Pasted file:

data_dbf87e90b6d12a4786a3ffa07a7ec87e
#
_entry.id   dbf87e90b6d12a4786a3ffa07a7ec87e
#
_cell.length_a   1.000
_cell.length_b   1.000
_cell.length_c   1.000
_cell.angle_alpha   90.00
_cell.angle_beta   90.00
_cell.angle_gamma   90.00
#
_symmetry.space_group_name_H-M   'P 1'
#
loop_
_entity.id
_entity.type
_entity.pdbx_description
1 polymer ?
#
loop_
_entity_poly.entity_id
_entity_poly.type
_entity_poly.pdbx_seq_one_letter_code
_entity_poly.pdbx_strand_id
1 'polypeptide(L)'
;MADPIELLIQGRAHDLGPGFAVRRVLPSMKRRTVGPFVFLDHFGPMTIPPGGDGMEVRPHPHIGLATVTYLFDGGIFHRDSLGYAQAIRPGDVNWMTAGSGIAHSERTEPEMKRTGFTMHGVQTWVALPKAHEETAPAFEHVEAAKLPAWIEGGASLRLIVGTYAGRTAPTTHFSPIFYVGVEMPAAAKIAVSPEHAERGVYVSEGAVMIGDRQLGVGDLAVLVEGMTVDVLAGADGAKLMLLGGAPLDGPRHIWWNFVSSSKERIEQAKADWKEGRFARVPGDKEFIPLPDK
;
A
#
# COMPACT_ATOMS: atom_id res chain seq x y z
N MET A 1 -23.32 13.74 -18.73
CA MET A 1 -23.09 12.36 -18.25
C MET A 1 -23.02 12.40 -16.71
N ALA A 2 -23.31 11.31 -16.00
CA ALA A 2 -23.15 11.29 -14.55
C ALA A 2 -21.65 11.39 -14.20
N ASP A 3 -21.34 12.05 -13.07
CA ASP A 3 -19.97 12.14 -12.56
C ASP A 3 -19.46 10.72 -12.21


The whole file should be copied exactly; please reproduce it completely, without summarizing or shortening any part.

data_dbf87e90b6d12a4786a3ffa07a7ec87e
#
_entry.id   dbf87e90b6d12a4786a3ffa07a7ec87e
#
_cell.length_a   1.000
_cell.length_b   1.000
_cell.length_c   1.000
_cell.angle_alpha   90.00
_cell.angle_beta   90.00
_cell.angle_gamma   90.00
#
_symmetry.space_group_name_H-M   'P 1'
#
loop_
_entity.id
_entity.type
_entity.pdbx_description
1 polymer ?
#
loop_
_entity_poly.entity_id
_entity_poly.type
_entity_poly.pdbx_seq_one_letter_code
_entity_poly.pdbx_strand_id
1 'polypeptide(L)'
;MADPIELLIQGRAHDLGPGFAVRRVLPSMKRRTVGPFVFLDHFGPMTIPPGGDGMEVRPHPHIGLATVTYLFDGGIFHRDSLGYAQAIRPGDVNWMTAGSGIAHSERTEPEMKRTGFTMHGVQTWVALPKAHEETAPAFEHVEAAKLPAWIEGGASLRLIVGTYAGRTAPTTHFSPIFYVGVEMPAAAKIAVSPEHAERGVYVSEGAVMIGDRQLGVGDLAVLVEGMTVDVLAGADGAKLMLLGGAPLDGPRHIWWNFVSSSKERIEQAKADWKEGRFARVPGDKEFIPLPDK
;
A
#
# COMPACT_ATOMS: atom_id res chain seq x y z
N MET A 1 -23.32 13.74 -18.73
CA MET A 1 -23.09 12.36 -18.25
C MET A 1 -23.02 12.40 -16.71
N ALA A 2 -23.31 11.31 -16.00
CA ALA A 2 -23.15 11.29 -14.55
C ALA A 2 -21.65 11.39 -14.20
N ASP A 3 -21.34 12.05 -13.07
CA ASP A 3 -19.97 12.14 -12.56
C ASP A 3 -19.46 10.72 -12.21